The founders and organisers of the annual WOMAD (World of Music Arts and Dance) festival in Wiltshire, have said that attracting performers is becoming increasingly challenging. Invited acts are, they say, turning down invitations because they don’t want to go through the “difficult and humiliating” UK visa process.
WOMAD, by it’s nature, attracts performers from around the world; with a particular focus on Africa, Asia, and South America. Many of the artists attending will need to apply for a Permitted Paid Engagement Visa, at a cost of £93. According to the Government, this visa allows them to undertake, “arts, entertainment or sporting activities including broadcasting.” This isn’t an immigration visa, and only allows the applicant into the UK for the specific event, and forbids study, other work, or extended visits.
In previous years, WOMAD has not experienced problems with artists going through the VISA process, however organisers say that this year has been exceptionally challenging. Chris Smith, one of the festival organisers, says that even through there are “good people” at the Foreign Office trying to help, the level of bureaucracy the festival and overseas artists have to deal with has become intolerable. The situation, he says, “genuinely broke his heart”.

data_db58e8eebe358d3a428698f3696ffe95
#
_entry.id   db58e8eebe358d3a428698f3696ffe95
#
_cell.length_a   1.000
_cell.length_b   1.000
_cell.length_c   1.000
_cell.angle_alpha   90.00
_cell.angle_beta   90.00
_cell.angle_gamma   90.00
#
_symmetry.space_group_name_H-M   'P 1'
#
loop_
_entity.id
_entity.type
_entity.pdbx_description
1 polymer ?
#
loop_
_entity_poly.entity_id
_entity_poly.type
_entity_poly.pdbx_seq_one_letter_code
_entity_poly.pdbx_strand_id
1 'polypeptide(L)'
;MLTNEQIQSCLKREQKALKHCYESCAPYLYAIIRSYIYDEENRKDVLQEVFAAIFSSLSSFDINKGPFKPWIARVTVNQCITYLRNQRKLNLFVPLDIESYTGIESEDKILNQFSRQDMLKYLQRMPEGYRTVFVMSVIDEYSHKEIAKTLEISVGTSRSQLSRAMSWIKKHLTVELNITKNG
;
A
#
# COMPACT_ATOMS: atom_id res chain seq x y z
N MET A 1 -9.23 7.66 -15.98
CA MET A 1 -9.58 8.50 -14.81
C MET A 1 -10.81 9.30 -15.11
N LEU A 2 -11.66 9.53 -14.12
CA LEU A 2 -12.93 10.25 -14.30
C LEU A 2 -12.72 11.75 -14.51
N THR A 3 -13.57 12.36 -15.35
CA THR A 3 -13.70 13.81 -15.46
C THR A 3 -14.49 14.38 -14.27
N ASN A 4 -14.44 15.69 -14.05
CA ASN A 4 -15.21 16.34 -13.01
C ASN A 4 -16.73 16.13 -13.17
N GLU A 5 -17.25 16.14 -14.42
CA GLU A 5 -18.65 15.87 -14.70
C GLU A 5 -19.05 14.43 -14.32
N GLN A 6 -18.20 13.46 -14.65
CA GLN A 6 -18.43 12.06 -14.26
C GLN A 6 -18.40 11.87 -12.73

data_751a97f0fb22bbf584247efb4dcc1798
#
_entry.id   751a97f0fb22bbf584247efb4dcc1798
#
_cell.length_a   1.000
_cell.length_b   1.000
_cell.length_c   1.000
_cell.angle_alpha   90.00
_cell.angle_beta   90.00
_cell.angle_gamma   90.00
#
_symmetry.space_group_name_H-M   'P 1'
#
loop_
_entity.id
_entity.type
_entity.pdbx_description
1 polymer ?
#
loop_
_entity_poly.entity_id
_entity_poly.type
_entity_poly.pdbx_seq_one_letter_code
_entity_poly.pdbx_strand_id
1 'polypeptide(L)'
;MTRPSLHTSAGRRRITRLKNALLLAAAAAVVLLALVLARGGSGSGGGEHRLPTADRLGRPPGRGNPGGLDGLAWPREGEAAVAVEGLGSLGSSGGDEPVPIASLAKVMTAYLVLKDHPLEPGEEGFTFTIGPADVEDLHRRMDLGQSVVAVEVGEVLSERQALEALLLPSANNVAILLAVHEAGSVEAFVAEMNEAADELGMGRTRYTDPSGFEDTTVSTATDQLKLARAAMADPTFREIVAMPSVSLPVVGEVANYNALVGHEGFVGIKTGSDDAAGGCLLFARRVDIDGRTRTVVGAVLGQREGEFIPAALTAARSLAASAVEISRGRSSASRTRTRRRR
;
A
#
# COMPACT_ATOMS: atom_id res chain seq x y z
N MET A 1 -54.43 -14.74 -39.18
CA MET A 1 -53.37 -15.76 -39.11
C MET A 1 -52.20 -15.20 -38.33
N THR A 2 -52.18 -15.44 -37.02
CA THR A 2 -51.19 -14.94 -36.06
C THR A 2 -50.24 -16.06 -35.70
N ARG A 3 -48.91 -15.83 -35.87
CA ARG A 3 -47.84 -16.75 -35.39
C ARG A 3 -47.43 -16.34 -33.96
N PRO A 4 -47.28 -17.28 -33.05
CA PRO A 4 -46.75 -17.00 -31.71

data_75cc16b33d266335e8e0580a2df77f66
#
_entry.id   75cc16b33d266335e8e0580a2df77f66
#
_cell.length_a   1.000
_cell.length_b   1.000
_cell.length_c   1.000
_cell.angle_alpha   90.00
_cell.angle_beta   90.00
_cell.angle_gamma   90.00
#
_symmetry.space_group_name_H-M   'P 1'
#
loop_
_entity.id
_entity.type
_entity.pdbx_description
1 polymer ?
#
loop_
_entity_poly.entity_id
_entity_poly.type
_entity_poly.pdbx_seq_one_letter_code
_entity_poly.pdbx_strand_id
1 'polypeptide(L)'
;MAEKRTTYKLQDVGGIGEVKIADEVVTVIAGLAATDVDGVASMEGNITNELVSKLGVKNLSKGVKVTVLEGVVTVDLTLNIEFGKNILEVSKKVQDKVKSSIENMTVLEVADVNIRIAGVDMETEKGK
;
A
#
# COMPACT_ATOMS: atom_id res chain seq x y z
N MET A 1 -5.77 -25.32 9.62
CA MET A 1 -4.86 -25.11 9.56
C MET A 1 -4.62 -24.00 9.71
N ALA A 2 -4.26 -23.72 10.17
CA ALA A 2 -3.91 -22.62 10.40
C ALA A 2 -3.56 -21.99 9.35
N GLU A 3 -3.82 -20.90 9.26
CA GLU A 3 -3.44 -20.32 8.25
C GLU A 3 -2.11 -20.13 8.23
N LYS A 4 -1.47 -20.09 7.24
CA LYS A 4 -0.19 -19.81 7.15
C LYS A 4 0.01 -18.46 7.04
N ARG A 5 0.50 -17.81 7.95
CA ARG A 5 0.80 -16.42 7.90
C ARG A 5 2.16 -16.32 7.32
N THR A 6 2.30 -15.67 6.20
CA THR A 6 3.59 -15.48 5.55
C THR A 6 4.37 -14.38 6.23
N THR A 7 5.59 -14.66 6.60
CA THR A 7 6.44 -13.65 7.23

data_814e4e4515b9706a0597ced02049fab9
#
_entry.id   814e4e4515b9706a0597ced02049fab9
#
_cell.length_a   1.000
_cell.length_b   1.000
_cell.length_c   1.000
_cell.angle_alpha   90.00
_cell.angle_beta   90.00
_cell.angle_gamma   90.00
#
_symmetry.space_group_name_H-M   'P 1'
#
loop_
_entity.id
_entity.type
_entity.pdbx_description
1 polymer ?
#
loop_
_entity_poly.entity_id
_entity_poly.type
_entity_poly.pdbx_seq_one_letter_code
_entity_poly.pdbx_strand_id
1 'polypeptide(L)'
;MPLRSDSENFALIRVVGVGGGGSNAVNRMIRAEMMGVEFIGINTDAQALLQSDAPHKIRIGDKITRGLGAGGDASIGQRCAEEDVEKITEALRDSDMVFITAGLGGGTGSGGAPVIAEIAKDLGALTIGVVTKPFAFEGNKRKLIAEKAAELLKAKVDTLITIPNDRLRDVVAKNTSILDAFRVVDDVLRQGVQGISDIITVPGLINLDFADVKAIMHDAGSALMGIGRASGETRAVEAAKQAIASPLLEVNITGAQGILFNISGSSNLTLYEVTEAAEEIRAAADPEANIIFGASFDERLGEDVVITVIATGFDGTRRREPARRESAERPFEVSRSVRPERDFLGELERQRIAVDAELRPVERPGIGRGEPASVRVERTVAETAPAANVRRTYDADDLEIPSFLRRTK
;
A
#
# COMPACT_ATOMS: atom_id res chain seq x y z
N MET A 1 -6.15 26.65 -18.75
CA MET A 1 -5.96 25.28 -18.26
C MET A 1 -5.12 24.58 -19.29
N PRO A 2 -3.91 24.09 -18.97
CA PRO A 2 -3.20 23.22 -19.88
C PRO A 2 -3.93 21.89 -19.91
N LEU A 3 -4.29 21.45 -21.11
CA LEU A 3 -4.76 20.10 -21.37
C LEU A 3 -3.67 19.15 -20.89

The organisers of WOMAD have resorted to meeting artists in Paris or Rome, places which they say African artists can reach with ease, in order to support them through the UK visa process. While Mr Smith says that the current problems – which he blames on Brexit and the “unforgivable” actions of politicians, won’t put the festival out of business, he also says that Britain needs “to be very cautious about how it is viewed by the rest of the world.”
WOMAD is, of course, just one concrete example of what the creative sector has been warning of for many months: the negative impact of Brexit on culture in the UK. If you need expert advice on dealing with any aspect of the UK visa system, please don’t hesitate to contact us today.